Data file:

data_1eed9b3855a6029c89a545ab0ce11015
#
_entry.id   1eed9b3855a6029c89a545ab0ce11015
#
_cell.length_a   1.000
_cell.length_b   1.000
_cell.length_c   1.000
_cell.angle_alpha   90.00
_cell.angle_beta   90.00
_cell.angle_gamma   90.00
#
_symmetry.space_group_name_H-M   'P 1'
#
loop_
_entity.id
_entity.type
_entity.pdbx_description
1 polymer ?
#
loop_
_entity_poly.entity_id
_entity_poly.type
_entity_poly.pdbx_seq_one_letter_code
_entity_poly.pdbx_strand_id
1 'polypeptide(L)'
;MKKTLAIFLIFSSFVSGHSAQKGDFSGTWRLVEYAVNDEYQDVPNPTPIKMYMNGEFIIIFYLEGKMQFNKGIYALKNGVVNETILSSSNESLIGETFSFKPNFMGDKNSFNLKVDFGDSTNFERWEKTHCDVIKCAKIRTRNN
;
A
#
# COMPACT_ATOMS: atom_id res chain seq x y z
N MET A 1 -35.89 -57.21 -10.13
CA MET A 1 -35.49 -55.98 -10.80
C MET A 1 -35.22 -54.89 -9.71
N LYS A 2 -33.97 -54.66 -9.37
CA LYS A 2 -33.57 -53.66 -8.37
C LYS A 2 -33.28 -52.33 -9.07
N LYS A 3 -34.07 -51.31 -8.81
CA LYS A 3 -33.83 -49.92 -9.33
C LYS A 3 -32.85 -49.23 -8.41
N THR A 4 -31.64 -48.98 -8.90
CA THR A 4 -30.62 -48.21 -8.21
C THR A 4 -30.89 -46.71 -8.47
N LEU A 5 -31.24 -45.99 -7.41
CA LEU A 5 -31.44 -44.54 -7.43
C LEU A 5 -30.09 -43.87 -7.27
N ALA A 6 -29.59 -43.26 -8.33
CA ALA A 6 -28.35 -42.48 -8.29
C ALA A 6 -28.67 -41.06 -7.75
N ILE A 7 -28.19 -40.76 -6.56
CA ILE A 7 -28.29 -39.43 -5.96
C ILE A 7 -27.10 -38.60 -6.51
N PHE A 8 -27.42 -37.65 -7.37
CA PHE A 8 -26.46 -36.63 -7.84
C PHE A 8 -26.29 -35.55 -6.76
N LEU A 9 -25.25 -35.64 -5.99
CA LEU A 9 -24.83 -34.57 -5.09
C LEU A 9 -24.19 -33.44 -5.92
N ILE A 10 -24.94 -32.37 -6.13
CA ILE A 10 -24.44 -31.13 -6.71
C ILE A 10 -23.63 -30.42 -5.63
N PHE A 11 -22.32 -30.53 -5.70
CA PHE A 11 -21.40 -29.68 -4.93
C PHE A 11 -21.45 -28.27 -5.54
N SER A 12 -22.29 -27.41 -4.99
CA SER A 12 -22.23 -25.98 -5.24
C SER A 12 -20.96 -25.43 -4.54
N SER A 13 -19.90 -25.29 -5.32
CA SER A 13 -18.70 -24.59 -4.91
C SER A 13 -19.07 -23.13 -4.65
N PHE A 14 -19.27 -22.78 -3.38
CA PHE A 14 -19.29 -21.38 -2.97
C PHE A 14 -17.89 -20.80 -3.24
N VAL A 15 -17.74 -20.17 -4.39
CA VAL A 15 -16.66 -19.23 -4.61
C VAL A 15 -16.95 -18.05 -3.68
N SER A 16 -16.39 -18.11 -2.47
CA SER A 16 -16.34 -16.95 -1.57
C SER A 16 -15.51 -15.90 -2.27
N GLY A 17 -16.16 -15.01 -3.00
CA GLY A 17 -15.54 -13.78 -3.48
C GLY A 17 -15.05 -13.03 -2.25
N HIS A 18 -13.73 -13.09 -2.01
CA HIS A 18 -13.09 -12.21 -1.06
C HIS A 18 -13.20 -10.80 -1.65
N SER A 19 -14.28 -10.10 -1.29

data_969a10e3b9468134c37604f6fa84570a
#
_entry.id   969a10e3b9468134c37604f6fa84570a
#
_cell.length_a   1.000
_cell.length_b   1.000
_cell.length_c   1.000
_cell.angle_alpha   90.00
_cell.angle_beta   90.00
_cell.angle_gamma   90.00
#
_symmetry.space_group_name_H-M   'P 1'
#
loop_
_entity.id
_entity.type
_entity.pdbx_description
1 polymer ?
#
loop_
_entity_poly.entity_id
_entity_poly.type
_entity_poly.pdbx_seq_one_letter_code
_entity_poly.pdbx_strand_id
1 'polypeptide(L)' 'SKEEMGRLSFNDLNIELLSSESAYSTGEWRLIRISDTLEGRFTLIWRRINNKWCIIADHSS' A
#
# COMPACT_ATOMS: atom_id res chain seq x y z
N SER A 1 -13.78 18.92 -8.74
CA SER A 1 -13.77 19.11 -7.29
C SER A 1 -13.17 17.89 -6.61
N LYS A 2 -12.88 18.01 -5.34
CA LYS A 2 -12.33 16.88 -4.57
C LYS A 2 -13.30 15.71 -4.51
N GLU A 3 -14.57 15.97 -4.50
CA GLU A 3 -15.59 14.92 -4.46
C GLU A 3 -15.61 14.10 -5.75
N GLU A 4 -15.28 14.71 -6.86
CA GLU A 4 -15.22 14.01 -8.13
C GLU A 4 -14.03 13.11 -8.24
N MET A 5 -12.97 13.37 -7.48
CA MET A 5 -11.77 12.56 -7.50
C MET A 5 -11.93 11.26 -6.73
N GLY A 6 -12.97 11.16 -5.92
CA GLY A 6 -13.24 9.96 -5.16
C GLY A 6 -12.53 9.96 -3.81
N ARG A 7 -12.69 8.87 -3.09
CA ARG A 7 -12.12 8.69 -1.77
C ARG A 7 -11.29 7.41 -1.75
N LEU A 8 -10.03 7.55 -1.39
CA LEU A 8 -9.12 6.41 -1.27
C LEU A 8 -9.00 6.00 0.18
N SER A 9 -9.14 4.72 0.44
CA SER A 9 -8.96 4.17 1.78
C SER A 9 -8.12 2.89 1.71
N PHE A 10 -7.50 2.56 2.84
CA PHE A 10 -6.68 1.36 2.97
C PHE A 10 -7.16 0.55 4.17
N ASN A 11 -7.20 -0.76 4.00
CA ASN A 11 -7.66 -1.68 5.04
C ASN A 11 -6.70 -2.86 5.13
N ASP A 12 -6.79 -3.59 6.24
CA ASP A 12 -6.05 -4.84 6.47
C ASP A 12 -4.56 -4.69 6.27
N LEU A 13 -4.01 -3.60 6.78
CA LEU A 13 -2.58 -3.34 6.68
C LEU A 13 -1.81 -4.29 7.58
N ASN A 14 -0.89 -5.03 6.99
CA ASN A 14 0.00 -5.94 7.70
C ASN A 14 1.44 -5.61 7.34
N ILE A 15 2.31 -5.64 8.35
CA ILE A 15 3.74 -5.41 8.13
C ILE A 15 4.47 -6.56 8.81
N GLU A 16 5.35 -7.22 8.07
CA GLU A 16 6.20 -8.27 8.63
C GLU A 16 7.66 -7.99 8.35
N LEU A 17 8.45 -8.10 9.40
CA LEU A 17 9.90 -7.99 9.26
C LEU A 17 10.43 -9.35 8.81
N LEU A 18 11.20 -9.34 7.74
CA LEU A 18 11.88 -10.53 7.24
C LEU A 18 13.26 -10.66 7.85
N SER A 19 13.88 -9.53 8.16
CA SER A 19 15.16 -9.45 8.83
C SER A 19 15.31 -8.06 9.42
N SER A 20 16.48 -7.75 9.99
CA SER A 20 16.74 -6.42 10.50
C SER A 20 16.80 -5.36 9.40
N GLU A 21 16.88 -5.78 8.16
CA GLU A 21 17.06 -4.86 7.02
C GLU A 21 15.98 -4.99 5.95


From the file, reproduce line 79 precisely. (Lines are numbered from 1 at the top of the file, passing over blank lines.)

N GLY A 17 -16.16 -15.01 -3.00